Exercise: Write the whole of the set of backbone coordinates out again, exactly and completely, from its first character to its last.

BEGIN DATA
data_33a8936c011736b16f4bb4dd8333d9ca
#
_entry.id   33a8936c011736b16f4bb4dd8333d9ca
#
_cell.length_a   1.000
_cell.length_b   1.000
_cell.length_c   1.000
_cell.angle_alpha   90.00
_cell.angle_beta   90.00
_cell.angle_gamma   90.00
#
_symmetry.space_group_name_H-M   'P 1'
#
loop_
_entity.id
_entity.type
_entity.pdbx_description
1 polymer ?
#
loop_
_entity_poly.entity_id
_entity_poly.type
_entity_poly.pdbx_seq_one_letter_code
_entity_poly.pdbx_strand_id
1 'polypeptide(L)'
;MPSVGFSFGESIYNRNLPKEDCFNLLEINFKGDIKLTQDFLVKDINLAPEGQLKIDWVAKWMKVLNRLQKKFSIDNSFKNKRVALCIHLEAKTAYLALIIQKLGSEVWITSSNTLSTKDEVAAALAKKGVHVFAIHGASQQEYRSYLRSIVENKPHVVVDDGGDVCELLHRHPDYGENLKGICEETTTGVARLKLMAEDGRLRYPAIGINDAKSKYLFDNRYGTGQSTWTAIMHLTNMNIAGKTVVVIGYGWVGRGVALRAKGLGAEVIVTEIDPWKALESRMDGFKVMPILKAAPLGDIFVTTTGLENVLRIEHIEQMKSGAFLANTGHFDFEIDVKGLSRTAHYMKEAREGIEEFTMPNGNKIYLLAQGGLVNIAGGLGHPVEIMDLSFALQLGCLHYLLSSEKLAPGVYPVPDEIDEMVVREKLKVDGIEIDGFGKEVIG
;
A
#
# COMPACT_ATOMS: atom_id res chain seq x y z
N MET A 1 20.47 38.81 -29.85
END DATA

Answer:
data_33a8936c011736b16f4bb4dd8333d9ca
#
_entry.id   33a8936c011736b16f4bb4dd8333d9ca
#
_cell.length_a   1.000
_cell.length_b   1.000
_cell.length_c   1.000
_cell.angle_alpha   90.00
_cell.angle_beta   90.00
_cell.angle_gamma   90.00
#
_symmetry.space_group_name_H-M   'P 1'
#
loop_
_entity.id
_entity.type
_entity.pdbx_description
1 polymer ?
#
loop_
_entity_poly.entity_id
_entity_poly.type
_entity_poly.pdbx_seq_one_letter_code
_entity_poly.pdbx_strand_id
1 'polypeptide(L)'
;MPSVGFSFGESIYNRNLPKEDCFNLLEINFKGDIKLTQDFLVKDINLAPEGQLKIDWVAKWMKVLNRLQKKFSIDNSFKNKRVALCIHLEAKTAYLALIIQKLGSEVWITSSNTLSTKDEVAAALAKKGVHVFAIHGASQQEYRSYLRSIVENKPHVVVDDGGDVCELLHRHPDYGENLKGICEETTTGVARLKLMAEDGRLRYPAIGINDAKSKYLFDNRYGTGQSTWTAIMHLTNMNIAGKTVVVIGYGWVGRGVALRAKGLGAEVIVTEIDPWKALESRMDGFKVMPILKAAPLGDIFVTTTGLENVLRIEHIEQMKSGAFLANTGHFDFEIDVKGLSRTAHYMKEAREGIEEFTMPNGNKIYLLAQGGLVNIAGGLGHPVEIMDLSFALQLGCLHYLLSSEKLAPGVYPVPDEIDEMVVREKLKVDGIEIDGFGKEVIG
;
A
#
# COMPACT_ATOMS: atom_id res chain seq x y z
N MET A 1 20.47 38.81 -29.85